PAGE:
|Marshallton UME Church, about 1905|
While the country gothic church was added to the National Register in 1987 based partially on its architectural characteristics, just as important was the central role it has played in bringing the community together.
In the 1880’s, a majority of the residents of Marshallton and the neighboring Kiamensi community worked in either the rolling mill in Marshallton or the Kiamensi Woolen Mill, located on the Red Clay Creek about one and a half miles away from Marshallton. By 1880 the rolling mill in Marshallton employed about one hundred and twenty-five people, and according to the 1870 census, Kiamensi Woolen mill employed about 60 people, a number which I imagine by the 1880’s had grown. In a milling and farming community with no church, many of the people would walk and attend services in Stanton. That is, until three men decided to take matters into their own hands.
George Bennett, William A. Mullin and Richard H. Williams, with the community’s interest at heart, purchased about one-quarter of an acre from Edwin J. Cranston. Monies were raised from within the community and in 1886 Marshallton Union Chapel was erected at a cost of $2,100. The chapel was a place for holding Sunday School, which had previously been held in the district school house, under unfavorable conditions. Religious meetings were held there every Sunday night and consisted of prayer meetings, or preaching.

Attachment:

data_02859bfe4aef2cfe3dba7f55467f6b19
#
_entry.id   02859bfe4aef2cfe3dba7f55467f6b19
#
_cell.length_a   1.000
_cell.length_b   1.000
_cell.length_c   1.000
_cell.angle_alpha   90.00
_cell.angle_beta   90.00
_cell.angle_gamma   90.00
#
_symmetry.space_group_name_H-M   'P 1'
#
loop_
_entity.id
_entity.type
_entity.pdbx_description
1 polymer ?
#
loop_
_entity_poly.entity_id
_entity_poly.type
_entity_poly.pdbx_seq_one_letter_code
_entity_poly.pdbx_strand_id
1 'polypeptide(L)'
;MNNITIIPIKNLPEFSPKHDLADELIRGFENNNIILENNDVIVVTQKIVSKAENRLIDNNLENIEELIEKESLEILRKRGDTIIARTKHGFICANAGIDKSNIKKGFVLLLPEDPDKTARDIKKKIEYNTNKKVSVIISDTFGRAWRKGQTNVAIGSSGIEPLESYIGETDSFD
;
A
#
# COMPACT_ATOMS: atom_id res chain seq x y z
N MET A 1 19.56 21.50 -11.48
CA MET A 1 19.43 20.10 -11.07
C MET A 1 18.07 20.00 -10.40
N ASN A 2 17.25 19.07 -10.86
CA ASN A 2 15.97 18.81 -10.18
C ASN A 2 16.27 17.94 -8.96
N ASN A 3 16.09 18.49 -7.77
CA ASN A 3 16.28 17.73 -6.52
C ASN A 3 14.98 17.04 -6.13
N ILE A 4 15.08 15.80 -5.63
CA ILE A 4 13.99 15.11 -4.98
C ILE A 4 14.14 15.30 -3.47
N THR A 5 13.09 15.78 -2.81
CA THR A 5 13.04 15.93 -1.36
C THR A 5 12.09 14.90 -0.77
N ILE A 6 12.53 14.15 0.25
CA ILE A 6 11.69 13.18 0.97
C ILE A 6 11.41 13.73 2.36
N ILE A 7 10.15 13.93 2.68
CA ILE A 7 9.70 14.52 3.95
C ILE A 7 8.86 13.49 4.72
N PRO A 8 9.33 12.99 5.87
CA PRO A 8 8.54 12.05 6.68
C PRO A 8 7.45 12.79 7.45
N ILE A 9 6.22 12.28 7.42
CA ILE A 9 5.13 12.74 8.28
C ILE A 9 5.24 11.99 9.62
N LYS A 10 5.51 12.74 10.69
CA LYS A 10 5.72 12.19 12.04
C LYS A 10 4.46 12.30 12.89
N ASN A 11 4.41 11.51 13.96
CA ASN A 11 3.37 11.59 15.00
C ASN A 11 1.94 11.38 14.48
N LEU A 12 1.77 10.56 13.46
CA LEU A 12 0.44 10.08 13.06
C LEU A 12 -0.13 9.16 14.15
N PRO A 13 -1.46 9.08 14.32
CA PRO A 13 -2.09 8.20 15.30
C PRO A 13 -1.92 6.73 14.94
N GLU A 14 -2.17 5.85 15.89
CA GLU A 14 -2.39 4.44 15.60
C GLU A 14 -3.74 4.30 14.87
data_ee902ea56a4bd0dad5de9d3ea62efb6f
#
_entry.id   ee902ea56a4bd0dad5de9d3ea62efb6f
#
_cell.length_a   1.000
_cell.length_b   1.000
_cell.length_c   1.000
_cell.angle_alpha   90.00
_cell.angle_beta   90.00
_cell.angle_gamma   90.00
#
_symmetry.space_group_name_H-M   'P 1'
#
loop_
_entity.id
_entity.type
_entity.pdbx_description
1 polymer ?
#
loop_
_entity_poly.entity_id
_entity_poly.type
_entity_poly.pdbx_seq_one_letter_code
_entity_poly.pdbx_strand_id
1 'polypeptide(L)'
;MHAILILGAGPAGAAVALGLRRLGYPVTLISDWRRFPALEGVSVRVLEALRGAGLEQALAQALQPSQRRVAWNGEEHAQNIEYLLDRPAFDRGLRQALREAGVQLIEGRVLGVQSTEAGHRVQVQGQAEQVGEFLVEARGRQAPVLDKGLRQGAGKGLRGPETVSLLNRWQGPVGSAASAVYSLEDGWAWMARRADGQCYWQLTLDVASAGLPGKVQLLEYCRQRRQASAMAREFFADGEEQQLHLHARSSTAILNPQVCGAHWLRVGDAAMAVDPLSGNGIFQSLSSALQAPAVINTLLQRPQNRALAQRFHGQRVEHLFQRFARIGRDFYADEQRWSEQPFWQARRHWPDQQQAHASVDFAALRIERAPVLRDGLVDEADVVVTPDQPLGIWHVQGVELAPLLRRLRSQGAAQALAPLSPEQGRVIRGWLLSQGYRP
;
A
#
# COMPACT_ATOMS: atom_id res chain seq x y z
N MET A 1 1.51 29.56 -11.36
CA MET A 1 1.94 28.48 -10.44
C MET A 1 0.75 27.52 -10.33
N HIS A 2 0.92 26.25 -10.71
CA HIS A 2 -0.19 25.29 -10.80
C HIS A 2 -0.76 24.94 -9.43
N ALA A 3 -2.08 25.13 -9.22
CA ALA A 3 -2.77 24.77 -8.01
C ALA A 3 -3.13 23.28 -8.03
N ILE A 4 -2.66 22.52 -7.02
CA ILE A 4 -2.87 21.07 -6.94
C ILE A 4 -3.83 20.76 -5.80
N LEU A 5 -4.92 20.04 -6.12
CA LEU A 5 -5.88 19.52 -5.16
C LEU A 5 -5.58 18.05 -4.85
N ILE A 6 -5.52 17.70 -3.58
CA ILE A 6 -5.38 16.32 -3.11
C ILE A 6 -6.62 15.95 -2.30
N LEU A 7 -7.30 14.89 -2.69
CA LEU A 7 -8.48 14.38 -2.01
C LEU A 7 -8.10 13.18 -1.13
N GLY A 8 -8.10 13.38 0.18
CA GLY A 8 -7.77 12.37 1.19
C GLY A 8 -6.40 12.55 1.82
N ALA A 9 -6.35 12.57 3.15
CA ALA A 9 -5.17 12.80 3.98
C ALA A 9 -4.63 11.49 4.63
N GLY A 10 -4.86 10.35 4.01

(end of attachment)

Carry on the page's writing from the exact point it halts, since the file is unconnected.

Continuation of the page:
|Marshallton UME today|
After almost 125 years, Marshallton United Methodist Church is still a central focal point of the Village of Marshallton. Community days, historical events, and even the town Christmas tree lighting are held on or near the church grounds. I think the church founders would be proud to see how well their idea of a community church has held together through the years.